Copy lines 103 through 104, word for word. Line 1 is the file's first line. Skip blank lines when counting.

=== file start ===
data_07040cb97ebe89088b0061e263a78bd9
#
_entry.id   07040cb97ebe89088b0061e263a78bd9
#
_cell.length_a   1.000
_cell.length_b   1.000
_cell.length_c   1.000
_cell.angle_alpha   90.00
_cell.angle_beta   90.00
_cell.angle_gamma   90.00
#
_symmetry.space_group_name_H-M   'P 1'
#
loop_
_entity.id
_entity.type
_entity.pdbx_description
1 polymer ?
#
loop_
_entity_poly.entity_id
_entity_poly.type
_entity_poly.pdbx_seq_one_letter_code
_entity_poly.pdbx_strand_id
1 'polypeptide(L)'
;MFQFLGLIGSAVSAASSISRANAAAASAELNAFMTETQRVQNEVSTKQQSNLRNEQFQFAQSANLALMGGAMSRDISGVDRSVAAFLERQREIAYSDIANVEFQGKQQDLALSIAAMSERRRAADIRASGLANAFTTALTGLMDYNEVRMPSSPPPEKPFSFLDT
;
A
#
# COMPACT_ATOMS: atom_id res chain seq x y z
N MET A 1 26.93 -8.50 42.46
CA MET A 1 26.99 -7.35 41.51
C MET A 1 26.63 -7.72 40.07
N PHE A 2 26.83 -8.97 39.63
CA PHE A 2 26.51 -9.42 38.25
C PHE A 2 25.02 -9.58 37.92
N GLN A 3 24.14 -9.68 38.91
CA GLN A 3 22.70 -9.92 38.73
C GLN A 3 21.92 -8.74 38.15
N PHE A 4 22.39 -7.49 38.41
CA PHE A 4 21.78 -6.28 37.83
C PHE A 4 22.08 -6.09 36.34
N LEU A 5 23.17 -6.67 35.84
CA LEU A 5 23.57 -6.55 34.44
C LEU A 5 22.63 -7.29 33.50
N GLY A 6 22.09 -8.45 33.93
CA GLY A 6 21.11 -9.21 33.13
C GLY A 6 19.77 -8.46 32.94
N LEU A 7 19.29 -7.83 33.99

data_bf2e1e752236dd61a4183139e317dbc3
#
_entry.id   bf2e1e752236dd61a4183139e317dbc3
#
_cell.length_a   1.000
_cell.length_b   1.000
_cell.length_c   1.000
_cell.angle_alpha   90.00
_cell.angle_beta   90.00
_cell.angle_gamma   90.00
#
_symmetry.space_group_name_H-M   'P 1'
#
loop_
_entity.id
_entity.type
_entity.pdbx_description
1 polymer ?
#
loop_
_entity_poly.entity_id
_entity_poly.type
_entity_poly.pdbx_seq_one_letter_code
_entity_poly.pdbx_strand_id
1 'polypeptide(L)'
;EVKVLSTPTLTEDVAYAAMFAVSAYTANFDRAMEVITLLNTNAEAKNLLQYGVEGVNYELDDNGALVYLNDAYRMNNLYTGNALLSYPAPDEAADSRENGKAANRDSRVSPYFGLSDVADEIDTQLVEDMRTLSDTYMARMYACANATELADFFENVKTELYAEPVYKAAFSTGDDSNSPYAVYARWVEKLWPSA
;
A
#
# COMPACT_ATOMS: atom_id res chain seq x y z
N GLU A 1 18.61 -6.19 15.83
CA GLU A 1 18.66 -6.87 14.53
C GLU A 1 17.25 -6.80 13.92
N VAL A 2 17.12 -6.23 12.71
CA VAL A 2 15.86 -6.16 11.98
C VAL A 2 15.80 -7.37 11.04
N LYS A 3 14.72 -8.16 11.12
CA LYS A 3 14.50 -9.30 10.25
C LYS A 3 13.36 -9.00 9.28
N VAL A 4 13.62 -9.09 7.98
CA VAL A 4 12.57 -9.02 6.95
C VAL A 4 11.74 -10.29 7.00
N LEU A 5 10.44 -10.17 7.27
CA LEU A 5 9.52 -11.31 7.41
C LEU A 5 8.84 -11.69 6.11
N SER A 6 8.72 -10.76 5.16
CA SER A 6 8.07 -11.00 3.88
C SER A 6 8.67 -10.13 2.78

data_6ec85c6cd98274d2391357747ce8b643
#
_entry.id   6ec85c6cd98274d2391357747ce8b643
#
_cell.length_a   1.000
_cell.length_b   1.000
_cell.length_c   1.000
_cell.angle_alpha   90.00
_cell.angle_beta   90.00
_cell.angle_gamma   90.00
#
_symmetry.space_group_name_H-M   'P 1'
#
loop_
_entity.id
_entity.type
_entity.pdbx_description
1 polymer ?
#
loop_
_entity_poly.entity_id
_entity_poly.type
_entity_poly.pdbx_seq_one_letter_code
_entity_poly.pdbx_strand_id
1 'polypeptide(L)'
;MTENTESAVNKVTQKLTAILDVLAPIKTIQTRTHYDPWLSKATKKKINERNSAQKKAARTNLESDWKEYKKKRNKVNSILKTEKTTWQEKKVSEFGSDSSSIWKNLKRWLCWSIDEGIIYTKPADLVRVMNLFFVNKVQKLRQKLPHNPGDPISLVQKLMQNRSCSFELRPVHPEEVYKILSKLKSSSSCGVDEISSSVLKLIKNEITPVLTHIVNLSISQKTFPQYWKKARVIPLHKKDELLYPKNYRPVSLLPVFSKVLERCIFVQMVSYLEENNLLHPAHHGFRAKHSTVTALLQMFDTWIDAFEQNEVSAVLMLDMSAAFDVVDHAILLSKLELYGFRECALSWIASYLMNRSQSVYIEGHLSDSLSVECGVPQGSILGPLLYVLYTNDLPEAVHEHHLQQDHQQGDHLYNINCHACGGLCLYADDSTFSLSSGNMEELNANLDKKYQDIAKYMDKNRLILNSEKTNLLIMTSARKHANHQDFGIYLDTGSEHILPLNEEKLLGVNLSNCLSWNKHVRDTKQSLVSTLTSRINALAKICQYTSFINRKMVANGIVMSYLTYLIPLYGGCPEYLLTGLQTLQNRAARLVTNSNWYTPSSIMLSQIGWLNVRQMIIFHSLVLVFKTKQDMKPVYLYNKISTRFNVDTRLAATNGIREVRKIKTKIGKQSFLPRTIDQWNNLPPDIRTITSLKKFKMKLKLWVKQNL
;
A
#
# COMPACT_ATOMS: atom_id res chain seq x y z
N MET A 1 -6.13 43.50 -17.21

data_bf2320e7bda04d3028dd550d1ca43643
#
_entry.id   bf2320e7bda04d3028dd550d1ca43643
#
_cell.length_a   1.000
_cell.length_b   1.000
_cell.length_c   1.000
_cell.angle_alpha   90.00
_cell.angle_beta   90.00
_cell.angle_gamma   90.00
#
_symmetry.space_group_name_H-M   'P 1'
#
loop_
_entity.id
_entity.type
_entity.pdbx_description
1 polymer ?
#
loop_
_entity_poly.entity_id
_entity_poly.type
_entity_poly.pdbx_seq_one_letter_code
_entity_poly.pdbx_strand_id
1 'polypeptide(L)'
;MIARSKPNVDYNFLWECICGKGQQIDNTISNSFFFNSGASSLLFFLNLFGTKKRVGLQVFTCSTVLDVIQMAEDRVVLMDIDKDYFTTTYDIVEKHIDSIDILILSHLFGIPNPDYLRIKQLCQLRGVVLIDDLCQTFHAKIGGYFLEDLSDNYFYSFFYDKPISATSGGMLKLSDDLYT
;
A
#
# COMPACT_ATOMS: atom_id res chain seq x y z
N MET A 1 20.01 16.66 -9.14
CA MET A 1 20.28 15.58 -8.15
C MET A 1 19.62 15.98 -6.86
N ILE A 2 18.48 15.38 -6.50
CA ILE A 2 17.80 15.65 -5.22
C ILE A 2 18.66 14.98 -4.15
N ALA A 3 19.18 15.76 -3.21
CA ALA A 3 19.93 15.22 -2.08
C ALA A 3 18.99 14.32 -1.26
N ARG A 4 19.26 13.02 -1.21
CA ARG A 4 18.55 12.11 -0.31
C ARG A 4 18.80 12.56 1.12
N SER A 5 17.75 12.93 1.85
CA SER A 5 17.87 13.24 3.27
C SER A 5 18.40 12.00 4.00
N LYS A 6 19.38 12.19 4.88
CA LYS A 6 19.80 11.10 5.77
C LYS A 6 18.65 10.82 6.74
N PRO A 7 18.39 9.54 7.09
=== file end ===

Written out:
_cell.length_b   1.000
_cell.length_c   1.000